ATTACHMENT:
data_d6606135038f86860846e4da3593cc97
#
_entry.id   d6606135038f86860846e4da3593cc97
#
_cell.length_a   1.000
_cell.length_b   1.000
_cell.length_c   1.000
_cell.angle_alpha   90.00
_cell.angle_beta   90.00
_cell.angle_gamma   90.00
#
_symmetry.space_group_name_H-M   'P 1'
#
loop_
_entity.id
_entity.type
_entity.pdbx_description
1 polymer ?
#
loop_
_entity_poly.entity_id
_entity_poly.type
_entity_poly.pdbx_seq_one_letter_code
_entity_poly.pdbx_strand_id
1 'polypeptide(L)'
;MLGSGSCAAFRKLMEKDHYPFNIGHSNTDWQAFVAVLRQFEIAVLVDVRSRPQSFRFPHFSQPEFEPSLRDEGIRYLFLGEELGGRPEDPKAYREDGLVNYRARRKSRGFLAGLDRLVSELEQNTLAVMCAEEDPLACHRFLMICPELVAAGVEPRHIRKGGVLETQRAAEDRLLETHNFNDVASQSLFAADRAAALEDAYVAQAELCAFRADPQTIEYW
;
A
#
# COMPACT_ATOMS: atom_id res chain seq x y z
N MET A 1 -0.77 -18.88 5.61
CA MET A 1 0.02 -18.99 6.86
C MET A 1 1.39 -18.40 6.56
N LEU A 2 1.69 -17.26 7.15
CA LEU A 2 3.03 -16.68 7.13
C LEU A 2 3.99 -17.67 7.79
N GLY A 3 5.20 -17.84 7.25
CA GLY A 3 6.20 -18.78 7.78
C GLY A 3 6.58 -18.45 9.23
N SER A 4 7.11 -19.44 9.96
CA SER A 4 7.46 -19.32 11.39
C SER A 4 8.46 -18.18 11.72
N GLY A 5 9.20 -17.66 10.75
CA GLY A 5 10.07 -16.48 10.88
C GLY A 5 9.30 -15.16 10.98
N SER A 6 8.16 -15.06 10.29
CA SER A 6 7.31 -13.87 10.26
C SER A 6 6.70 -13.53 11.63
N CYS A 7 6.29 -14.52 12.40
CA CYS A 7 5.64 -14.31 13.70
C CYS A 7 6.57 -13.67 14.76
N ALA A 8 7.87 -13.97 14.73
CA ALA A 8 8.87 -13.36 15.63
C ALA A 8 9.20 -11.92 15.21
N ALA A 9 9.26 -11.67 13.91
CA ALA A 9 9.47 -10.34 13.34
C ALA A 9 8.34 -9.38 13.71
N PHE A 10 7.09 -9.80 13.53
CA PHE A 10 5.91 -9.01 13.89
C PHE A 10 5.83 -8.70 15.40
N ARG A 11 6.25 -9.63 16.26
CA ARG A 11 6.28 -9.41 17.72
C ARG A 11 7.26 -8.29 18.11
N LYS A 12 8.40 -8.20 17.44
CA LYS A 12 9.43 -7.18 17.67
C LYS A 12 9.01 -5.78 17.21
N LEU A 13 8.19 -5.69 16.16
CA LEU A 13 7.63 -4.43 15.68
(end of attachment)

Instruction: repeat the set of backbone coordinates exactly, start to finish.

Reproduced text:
data_d6606135038f86860846e4da3593cc97
#
_entry.id   d6606135038f86860846e4da3593cc97
#
_cell.length_a   1.000
_cell.length_b   1.000
_cell.length_c   1.000
_cell.angle_alpha   90.00
_cell.angle_beta   90.00
_cell.angle_gamma   90.00
#
_symmetry.space_group_name_H-M   'P 1'
#
loop_
_entity.id
_entity.type
_entity.pdbx_description
1 polymer ?
#
loop_
_entity_poly.entity_id
_entity_poly.type
_entity_poly.pdbx_seq_one_letter_code
_entity_poly.pdbx_strand_id
1 'polypeptide(L)'
;MLGSGSCAAFRKLMEKDHYPFNIGHSNTDWQAFVAVLRQFEIAVLVDVRSRPQSFRFPHFSQPEFEPSLRDEGIRYLFLGEELGGRPEDPKAYREDGLVNYRARRKSRGFLAGLDRLVSELEQNTLAVMCAEEDPLACHRFLMICPELVAAGVEPRHIRKGGVLETQRAAEDRLLETHNFNDVASQSLFAADRAAALEDAYVAQAELCAFRADPQTIEYW
;
A
#
# COMPACT_ATOMS: atom_id res chain seq x y z
N MET A 1 -0.77 -18.88 5.61
CA MET A 1 0.02 -18.99 6.86
C MET A 1 1.39 -18.40 6.56
N LEU A 2 1.69 -17.26 7.15
CA LEU A 2 3.03 -16.68 7.13
C LEU A 2 3.99 -17.67 7.79
N GLY A 3 5.20 -17.84 7.25
CA GLY A 3 6.20 -18.78 7.78
C GLY A 3 6.58 -18.45 9.23
N SER A 4 7.11 -19.44 9.96
CA SER A 4 7.46 -19.32 11.39
C SER A 4 8.46 -18.18 11.72
N GLY A 5 9.20 -17.66 10.75
CA GLY A 5 10.07 -16.48 10.88
C GLY A 5 9.30 -15.16 10.98
N SER A 6 8.16 -15.06 10.29
CA SER A 6 7.31 -13.87 10.26
C SER A 6 6.70 -13.53 11.63
N CYS A 7 6.29 -14.52 12.40
CA CYS A 7 5.64 -14.31 13.70
C CYS A 7 6.57 -13.67 14.76
N ALA A 8 7.87 -13.97 14.73
CA ALA A 8 8.87 -13.36 15.63
C ALA A 8 9.20 -11.92 15.21
N ALA A 9 9.26 -11.67 13.91
CA ALA A 9 9.47 -10.34 13.34
C ALA A 9 8.34 -9.38 13.71
N PHE A 10 7.09 -9.80 13.53
CA PHE A 10 5.91 -9.01 13.89
C PHE A 10 5.83 -8.70 15.40
N ARG A 11 6.25 -9.63 16.26
CA ARG A 11 6.28 -9.41 17.72
C ARG A 11 7.26 -8.29 18.11
N LYS A 12 8.40 -8.20 17.44
CA LYS A 12 9.43 -7.18 17.67
C LYS A 12 9.01 -5.78 17.21
N LEU A 13 8.19 -5.69 16.16
CA LEU A 13 7.63 -4.43 15.68